Vivek from QuestionPro wrote about censorship and community management from a high level. He raised some great points and I’ll share my perspective.
Historically, ISPs managed user generated content for Terms of Service (TOS) violations and would essentially disconnect unruly customers. Fast forward to day — ISPs don’t manage user behavior the way they did years ago. Instead content providers outsourced the practice of moderating and managing inappropriate activity to the users. (Web 2.0 Speakers call this, “crowdsourcing”)
This has achieved a lot of efficiency for content providers; conversely, it also opened up for some pretty intense mistakes when you leave it to the users to manage your community. The HD-DVD Digg community backlash probably the most vivid example of when users and community founders have different ideas about what’s acceptable. While, Digg became completely chaotic, their founder, Kevin Rose, responded to their most passionate users citing Digg made a mistake in deleting stories without communicating about it.
Vivek mentions an “Angry Mob” effect as a result. Oh, don’t I know it!
During my time at AOL, I’d say that a good 80% of reported content was in fact legitimate and complied to the TOS. The remaining 20% of violations were mostly fiery online battles between one to three users at a time. It wasn’t that users maliciously reported otherwise legitimate content; people just have different tolerances as to what is “acceptable.” Well, after time, some folks are getting hip to the “Mass TOSing,” activity.
Without leaking any intel, I had some ideas on how to address this but I don’t think the right people heard the ideas there. One of the techniques involves pulling content into a staging area for staff review, then if it’s acceptable it gets pushed back. Another idea was to score reports on their accuracy of the report. This would allow for a system to penalize users for engaging in “mass-TOSing,” and providing intel on abusers of reporting systems.
It’s still possible today to form an angry mob and essentially kick legitimate users off the service, pick them off and rejoice about it in their community areas. It takes even less effort of abusers just create a drawer full of sock puppets and engage in this activity.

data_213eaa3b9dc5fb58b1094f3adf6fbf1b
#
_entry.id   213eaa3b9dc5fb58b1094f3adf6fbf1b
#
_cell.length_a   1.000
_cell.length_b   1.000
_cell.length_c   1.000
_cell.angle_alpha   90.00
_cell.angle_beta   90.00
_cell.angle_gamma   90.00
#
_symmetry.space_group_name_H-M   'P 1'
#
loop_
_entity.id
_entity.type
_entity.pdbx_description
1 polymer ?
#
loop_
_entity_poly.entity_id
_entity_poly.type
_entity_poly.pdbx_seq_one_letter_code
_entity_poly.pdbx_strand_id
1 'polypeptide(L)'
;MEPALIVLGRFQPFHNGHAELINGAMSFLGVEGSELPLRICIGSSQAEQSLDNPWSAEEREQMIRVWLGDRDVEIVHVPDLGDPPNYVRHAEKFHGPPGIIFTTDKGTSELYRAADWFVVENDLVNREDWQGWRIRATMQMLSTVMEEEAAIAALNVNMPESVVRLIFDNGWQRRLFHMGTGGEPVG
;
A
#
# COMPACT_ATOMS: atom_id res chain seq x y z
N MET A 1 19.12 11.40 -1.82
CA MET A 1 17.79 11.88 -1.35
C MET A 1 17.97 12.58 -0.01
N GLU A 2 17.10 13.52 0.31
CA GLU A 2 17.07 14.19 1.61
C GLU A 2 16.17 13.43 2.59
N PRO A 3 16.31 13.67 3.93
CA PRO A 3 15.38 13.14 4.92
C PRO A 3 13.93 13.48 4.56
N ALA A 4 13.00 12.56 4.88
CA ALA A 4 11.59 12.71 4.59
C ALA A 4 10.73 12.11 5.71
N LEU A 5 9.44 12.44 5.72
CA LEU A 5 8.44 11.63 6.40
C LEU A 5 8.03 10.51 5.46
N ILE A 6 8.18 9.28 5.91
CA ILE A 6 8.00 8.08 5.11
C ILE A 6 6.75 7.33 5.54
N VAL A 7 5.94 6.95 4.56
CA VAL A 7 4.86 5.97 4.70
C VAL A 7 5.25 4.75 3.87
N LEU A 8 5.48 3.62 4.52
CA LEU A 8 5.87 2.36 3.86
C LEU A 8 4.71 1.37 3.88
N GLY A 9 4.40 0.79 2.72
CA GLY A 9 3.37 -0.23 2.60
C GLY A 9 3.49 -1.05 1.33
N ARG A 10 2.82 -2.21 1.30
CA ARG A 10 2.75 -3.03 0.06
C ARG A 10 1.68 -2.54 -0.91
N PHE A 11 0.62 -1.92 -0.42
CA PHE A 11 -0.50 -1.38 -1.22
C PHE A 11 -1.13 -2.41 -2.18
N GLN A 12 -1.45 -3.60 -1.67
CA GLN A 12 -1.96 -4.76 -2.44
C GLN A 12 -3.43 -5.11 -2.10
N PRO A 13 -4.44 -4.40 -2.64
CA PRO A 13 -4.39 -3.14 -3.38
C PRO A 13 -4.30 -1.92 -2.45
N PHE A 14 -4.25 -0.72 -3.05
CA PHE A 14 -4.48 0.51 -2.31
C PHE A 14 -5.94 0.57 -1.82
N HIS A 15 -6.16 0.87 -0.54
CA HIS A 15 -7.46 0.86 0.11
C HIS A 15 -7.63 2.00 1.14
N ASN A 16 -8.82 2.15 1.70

It’s my belief that people crave attention in this attention-quenched online environment. More endorphins are releases when someone can successfully inflict “internet pain” on someone else compared to just having relaxing community discourse. These people are often known as trolls so I need not offer any more words on them.
Allow me to share my perspective on these topics relating to managing user-generated content:
- Terms of Service / Guidelines: The Terms of Service is a legal document that people rarely review. People will interpret it in the same way as a defense attorney, looking for loopholes. However, “Community Guidelines” go over a little easier because people don’t like being told what they can and can’t do. Community guidelines offer additional shades of gray for users and content providers in handling violations.
- Reporting / Flagging Violations: Since people began to report online content for the sake of reporting content to retaliate against someone, this had placed the 1.0 model of content moderation at severe risk. Users should have the ability to promote content just as much as they can demote content. Users must provide reasoning on why it’s a violation and make it an effort to report offensive content. While it may contradict user-experience advice, it will result in more legitimate violations to make it your way. Content that gets flagged by a mob shouldn’t be deleted or removed… instead be promoted to the top of a moderation queue so it gets handled quickly. If a moderator find the content acceptable, then it becomes “greenlit” from being reported again — with some exceptions.
- Appropriate “Inappropriate-ness:” I’ve sometimes dreamt of what it would be like to segement community content effectively by interest. That is, provide adult content (read: gigs and gigs of free porn), as well as tons of content for children, teenagers and a variety of other social niches. I’m not the perv, I’m just referring to the popular search queries from AOL users. Obviously, adult content can be monetized for higher margin. How does this prevent censorship? Well, if people are divided into their interests, very few will cross lines and cause trouble unless they want trouble.
As the Web matures into Web 3.0 (let’s wait until we get to Web 2.0 first…), user-generated content becomes the asset and must be protected accordingly. Eventually, content providers will only need to facilitate the framework and the user experience while users build your castle. Protecting user-generated content is just as important as removing it. The last thing we want is a bunch of